South Africa is heading into the Champions Trophy as underdog and Gary Kirsten is staying realistic about his last stint as coach. So far there is no talk of bringing back trophies, but he does hope for a mental shift in the players. By ANT SIMS.
Gary Kirsten will be in charge of his final international assignment with the Proteas in just a few days, when South Africa starts its Champions Trophy campaign against India in Cardiff.
Kirsten opted to not renew his coaching contract and spend time with his young family instead, but the 45-year-old has one last chance to show how much of an impact he has had in his tenure.
With South Africa’s dubious record in knock-out tournaments coming under the microscope yet again, Kirsten has opted to play it cool. There are no guarantees and no expectations, and even though the coach insists he doesn’t do the job for trophies, he knows that’s how he’s measured.
“I couldn’t tell you we are going to win the event, but we will give it our best shot,” Kirsten said. “I don’t do this job to win trophies, even though I know I am measured by that. I love the work. I am trying to make the team the best they can be. If that ends in us making more progress than we have in previous knockout tournaments, I will be happy.”
Kirsten’s approach has been hands-on, and the tournament is another test of his impact from a human perspective, too. When working at the top level with top players, the technical work head coaches do is limited, and while they do advise and make little tweaks to technique, most of the work goes on in the one-on-one sessions and, of course, the strategy.
“As a coach, you are a leader, and that means you have a significant impact on people’s lives, no matter how long you are with them. So the more care you take in those relationships, the more difference you can [make for] individuals,” said Kirsten.
“The most important work that you do as a coach is around game strategy. It is also about working with individuals, looking at their game and saying, ‘What can you do with your game to be successful against the best batsmen or the best bowlers in the world in different situations?’”
The team has been impeccable in the Test arena under Kirsten’s guidance, but with a wealth of youth entering into the fray in the shorter formats of the game, they have struggled for consistency in both one-day cricket and T20. The Proteas will be without Jacques Kallis and Graeme Smith for the tournament, and Kirsten is only hoping that the team that’s been put together can go out and compete.
“We’re going to use the processes that we’ve used throughout the two years, which have brought us some good success in the Test arena. We are going to build on that as much as possible. There is no success package on the market that we can use to win. You need a bit of luck and [for] things to go your way. I am confident that we can compete.”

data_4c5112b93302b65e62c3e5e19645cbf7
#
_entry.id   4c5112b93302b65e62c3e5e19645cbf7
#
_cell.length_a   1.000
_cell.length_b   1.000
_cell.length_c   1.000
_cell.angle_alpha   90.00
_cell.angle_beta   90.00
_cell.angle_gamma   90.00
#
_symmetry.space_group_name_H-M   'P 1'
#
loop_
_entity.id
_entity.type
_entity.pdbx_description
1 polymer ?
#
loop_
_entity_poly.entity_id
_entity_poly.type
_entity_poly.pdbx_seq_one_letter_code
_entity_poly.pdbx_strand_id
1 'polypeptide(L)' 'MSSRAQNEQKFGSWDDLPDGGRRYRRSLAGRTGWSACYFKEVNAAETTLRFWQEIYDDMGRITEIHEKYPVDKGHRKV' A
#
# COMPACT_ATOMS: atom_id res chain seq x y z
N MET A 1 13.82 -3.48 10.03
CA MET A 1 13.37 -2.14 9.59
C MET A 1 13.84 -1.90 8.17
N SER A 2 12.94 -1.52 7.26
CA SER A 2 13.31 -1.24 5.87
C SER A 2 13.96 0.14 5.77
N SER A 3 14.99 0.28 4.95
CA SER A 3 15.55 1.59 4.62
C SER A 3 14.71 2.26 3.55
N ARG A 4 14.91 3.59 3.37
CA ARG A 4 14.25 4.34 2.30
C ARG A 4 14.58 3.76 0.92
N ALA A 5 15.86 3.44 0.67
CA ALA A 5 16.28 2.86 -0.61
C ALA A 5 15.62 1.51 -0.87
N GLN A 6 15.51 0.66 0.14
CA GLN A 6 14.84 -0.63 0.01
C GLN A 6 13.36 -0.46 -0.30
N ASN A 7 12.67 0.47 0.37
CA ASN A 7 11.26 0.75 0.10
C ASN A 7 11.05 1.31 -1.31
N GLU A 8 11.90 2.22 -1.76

South Africa has two warm-up matches before the tournament gets started, one against the Netherlands in Amsterdam on Friday and one against Pakistan at The Oval in London on 3 June. The squad assembled in Amsterdam on Monday and will spend time with explorer Mike Horn again. Horn took the Test team exploring before their three-match series against England last year. The squad for the Champions Trophy is vastly different to the one that played in the Test series, but Kirsten hopes the time together will help the team shift their focus to working together as a group.
“We will spend the majority of the time doing skills work. It will be important for guys who have played in the IPL to bring match intensity. We will rely on them heavily for that. We will also use the time to get out of the hype of the tournament in the UK,” he said. “The significance of the Switzerland journey was the way we were able to pull together as a team. We’re looking forward to being together again.”
Kirsten also believes in the importance of players having somebody to look up to, especially in a high-pressure environment such as international cricket.
“If you look at quotes from some of the greats in any sport, you will usually always find a quote about a father figure or a mentor. A guy who was a massive influence in their career. It’s great as a coach if you can be that guy.”
“As tough as cricketers might look on the exterior out there, the pressure situations of international competitions are great and to have someone to guide you through that space is critical. if you don’t have that person you are going to start making errors in your decision-making.”
Kirsten has always applied the ethos that leading is not about power, but rather about influence. Influencing a mindset, an environment and, ultimately, people’s lives. When Kirsten parts ways with his flourishing side, that’s what he’d be hoping for – having made an impact in people’s lives and, perhaps, a mental shift to get over the line in tight situations. DM
Photo: South Africa’s then coach Gary Kirsten looks up during a training session before Thursday’s first cricket test match against England at the Oval cricket ground in London July 18, 2012. REUTERS/Philip Brown
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